The Yankees have now won six straight games with this afternoon’s 5-4 victory over the White Sox. It came in pretty unconventional fashion, but a win’s a win. Aaron Judge’s ninth inning walk-off walk against Liam Hendriks was the difference in this one. It picked up a rough day for the bullpen, including Aroldis Chapman’s first blown save of the season. With that, let’s get to today’s takeaways:
A fastball-heavy approach got Jameson Taillon through Chicago’s lineup a couple times. Taillon threw 80 pitches this afternoon and 54 percent of them were four-seam fastballs (68 percent). That’s much higher than his year-to-date usage, which stood just north of 51 percent entering today. Here’s where Taillon located his heater:
This chart tracks with Matt’s piece from this morning. There were still a few too many fastballs middle-middle or not elevated enough, but it didn’t matter this time around. The White Sox had a difficult time squaring up this pitch this afternoon. Chicago fouled off the four-seamer 12 times and put it in play 10 times at an average exit velocity of 86.6 MPH. They also swung-and-missed on 7 swings (24 percent whiff rate), though that’s a lower whiff rate than Taillon’s season average on the pitch (33 percent).
I don’t think Taillon planned to use his fastball this often today. Rather, it was pretty clear that he had little control of his slider and curveball, which forced him to lean on his four-seamer.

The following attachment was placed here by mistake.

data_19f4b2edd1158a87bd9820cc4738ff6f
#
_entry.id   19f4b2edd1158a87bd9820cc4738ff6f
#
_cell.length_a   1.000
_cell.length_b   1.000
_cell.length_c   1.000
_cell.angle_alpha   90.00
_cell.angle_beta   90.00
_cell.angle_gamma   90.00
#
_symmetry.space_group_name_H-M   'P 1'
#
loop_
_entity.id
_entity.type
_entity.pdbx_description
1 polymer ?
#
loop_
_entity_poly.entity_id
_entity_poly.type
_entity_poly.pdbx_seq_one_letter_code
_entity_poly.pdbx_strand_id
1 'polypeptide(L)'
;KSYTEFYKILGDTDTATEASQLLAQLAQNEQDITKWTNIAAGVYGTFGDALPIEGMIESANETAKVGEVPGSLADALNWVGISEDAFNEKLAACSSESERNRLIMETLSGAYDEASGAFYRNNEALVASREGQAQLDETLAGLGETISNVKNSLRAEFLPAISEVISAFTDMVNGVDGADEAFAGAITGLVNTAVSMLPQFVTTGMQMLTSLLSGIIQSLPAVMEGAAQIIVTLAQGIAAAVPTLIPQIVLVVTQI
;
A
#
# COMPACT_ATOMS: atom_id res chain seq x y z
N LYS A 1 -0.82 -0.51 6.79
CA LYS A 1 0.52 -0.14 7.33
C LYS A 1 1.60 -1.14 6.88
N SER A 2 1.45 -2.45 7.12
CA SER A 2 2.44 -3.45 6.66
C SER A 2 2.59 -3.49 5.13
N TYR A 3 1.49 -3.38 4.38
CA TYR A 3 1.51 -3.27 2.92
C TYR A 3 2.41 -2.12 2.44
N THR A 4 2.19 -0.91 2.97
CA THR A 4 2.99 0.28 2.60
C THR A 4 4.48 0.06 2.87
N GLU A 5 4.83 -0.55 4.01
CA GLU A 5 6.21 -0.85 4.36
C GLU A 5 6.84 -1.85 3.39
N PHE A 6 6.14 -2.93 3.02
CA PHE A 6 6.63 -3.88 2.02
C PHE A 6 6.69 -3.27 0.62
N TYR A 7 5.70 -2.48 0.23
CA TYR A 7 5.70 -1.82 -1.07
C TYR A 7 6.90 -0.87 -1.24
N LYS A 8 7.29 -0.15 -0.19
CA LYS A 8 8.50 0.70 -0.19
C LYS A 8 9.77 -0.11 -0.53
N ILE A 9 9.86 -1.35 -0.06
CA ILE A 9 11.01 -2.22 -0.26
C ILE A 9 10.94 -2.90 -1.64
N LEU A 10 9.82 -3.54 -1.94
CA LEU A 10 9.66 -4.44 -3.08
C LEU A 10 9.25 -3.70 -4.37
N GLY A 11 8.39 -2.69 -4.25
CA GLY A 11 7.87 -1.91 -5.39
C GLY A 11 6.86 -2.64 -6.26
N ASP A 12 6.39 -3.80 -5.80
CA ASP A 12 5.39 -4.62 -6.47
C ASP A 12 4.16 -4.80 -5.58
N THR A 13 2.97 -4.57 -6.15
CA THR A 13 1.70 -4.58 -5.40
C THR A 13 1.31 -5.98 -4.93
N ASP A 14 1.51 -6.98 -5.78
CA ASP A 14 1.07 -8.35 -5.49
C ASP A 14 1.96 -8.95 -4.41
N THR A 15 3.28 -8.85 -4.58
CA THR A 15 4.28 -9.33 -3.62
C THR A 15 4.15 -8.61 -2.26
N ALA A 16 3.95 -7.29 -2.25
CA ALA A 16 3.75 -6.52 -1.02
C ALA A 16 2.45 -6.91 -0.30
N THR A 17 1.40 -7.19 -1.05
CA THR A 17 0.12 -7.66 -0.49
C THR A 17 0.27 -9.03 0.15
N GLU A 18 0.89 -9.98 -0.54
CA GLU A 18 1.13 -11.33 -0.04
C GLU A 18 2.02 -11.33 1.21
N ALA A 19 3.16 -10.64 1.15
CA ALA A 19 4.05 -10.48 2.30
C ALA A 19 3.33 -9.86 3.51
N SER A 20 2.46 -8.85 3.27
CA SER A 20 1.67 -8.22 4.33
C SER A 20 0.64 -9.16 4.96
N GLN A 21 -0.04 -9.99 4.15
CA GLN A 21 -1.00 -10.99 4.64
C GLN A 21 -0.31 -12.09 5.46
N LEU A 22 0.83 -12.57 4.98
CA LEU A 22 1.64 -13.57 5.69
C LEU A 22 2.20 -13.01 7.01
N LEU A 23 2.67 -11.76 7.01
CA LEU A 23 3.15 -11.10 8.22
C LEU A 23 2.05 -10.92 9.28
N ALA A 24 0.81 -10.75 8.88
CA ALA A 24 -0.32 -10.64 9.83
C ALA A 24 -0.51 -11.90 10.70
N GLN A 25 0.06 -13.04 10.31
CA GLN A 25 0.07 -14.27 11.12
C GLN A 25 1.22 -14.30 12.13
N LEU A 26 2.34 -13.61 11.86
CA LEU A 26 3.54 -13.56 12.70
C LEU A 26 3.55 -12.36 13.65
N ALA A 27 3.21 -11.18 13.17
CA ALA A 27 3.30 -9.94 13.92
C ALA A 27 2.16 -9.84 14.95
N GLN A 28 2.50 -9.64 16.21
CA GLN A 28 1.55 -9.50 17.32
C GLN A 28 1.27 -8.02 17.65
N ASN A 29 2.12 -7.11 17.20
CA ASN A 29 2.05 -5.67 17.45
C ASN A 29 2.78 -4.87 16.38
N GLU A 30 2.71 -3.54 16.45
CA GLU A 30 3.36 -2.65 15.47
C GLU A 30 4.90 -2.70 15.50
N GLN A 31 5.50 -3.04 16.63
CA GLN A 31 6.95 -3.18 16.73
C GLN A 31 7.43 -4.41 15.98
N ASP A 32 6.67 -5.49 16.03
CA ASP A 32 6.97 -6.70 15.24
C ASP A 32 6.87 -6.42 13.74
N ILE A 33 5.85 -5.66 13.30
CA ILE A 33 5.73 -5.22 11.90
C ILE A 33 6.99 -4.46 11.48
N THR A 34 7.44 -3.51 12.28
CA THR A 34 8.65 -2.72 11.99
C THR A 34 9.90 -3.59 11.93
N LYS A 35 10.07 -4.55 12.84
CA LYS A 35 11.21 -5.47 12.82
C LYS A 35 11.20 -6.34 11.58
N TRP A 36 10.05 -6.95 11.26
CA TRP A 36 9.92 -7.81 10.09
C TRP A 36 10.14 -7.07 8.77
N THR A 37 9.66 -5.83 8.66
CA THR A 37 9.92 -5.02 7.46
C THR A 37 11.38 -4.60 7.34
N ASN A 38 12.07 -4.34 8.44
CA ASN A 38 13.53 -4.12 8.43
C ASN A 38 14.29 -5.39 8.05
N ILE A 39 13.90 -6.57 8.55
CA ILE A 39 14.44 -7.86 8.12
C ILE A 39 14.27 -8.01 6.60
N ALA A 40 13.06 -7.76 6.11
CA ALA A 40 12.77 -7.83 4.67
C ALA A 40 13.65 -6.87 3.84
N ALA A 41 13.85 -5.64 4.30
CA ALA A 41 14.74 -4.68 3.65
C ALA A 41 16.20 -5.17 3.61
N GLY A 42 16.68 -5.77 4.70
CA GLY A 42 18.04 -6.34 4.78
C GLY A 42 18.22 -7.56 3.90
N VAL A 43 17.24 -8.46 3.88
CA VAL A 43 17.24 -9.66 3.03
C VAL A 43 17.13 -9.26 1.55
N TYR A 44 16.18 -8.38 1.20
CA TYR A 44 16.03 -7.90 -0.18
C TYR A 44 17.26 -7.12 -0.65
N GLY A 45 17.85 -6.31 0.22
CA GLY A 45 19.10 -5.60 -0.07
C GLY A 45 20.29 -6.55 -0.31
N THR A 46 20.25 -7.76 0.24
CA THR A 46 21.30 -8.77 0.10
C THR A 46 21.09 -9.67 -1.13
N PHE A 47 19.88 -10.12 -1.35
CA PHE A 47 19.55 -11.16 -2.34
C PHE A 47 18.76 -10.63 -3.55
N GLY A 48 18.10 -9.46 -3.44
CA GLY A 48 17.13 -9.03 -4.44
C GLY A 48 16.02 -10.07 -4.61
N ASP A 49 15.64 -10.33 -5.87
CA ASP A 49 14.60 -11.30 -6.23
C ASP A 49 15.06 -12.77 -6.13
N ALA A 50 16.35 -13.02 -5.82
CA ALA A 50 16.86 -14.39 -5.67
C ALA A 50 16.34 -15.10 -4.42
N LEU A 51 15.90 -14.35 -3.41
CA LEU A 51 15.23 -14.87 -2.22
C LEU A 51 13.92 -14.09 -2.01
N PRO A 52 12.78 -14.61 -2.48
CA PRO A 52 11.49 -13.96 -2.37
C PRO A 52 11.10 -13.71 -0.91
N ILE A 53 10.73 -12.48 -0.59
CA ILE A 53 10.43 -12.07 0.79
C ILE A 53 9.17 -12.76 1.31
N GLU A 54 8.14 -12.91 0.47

Yeah, that’s way too many breaking balls in the heart of the zone or way off the plate. He just had little to no feel for those pitches this afternoon. It’s no wonder why he picked up just one whiff (against a slider) and 12 total swings against his breaking balls.
I’ll sign up for five shutout innings from Taillon without a second thought, but I don’t think he pitched nearly as well as his line indicates today. I know he has a good fastball when it’s well-located upstairs, but most starting pitchers aren’t going to be successful turning a lineup over with only one pitch. So to some degree, he was a bit fortunate today. I’m sure he’ll have better feel for his secondaries next time out — his curve and slider are good offerings typically.
The Yankees have needed someone other than Aaron Judge and Gio Urshela to step up. Gleyber Torres has done just that. Now, Torres isn’t exactly stinging the ball, but he’s finding holes in the defense and delivering clutch hits left and right since his return from COVID-19. With today’s 3-for-4, he’s now 11-for-18 since coming off the injured list. He’s driven in eight runs too.
Today, he had another big hit. With two on and two outs in the bottom of the first and Dallas Keuchel on the mound, here’s Gleyber getting the job done:
It wasn’t hit hard (81.1 MPH), but it counts the same as any other single. Torres also picked up a 73.5 MPH base hit against Keuchel in the third inning. In his last at-bat, Gleyber ripped a 103.5 MPH single to lead off the eighth inning.
Now, It would be nice to see Torres start scalding the ball more consistently. His average exit velocity is in the third percentile of the league this year. He’s never been a big exit velo guy, but he’s been much more closer to average in prior seasons (never lower than 45th percentile). Ultimately though, I shouldn’t complain too much because he’s picked up this offense of late.
It was just a few days ago that I wrote about how this lineup needed someone else to start chipping in. Well, Gleyber’s answered the call. Perhaps it’s not a typical hot streak in terms of lasers being hit all over the field, but it’s definitely working for the Yanks.